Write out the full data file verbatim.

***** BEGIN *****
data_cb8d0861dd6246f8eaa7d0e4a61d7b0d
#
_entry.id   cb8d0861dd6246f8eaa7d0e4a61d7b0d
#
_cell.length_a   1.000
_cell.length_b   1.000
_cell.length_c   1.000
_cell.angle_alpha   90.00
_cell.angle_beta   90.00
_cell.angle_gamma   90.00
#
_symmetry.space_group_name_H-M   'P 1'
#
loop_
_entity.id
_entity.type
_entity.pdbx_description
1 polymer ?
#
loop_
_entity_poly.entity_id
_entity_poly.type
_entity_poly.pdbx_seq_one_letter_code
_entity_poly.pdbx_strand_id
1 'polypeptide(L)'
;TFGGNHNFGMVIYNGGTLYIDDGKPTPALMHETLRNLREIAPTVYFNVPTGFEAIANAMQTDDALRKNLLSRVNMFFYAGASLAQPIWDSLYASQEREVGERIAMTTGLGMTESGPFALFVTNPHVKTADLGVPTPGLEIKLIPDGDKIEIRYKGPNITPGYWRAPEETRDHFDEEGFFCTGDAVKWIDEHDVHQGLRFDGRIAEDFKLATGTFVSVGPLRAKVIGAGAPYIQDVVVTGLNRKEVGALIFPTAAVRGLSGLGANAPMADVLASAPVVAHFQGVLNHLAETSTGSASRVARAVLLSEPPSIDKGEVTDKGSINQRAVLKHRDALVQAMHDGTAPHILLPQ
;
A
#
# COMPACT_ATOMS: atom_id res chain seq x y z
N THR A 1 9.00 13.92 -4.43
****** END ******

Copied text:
data_cb8d0861dd6246f8eaa7d0e4a61d7b0d
#
_entry.id   cb8d0861dd6246f8eaa7d0e4a61d7b0d
#
_cell.length_a   1.000
_cell.length_b   1.000
_cell.length_c   1.000
_cell.angle_alpha   90.00
_cell.angle_beta   90.00
_cell.angle_gamma   90.00
#
_symmetry.space_group_name_H-M   'P 1'
#
loop_
_entity.id
_entity.type
_entity.pdbx_description
1 polymer ?
#
loop_
_entity_poly.entity_id
_entity_poly.type
_entity_poly.pdbx_seq_one_letter_code
_entity_poly.pdbx_strand_id
1 'polypeptide(L)'
;TFGGNHNFGMVIYNGGTLYIDDGKPTPALMHETLRNLREIAPTVYFNVPTGFEAIANAMQTDDALRKNLLSRVNMFFYAGASLAQPIWDSLYASQEREVGERIAMTTGLGMTESGPFALFVTNPHVKTADLGVPTPGLEIKLIPDGDKIEIRYKGPNITPGYWRAPEETRDHFDEEGFFCTGDAVKWIDEHDVHQGLRFDGRIAEDFKLATGTFVSVGPLRAKVIGAGAPYIQDVVVTGLNRKEVGALIFPTAAVRGLSGLGANAPMADVLASAPVVAHFQGVLNHLAETSTGSASRVARAVLLSEPPSIDKGEVTDKGSINQRAVLKHRDALVQAMHDGTAPHILLPQ
;
A
#
# COMPACT_ATOMS: atom_id res chain seq x y z
N THR A 1 9.00 13.92 -4.43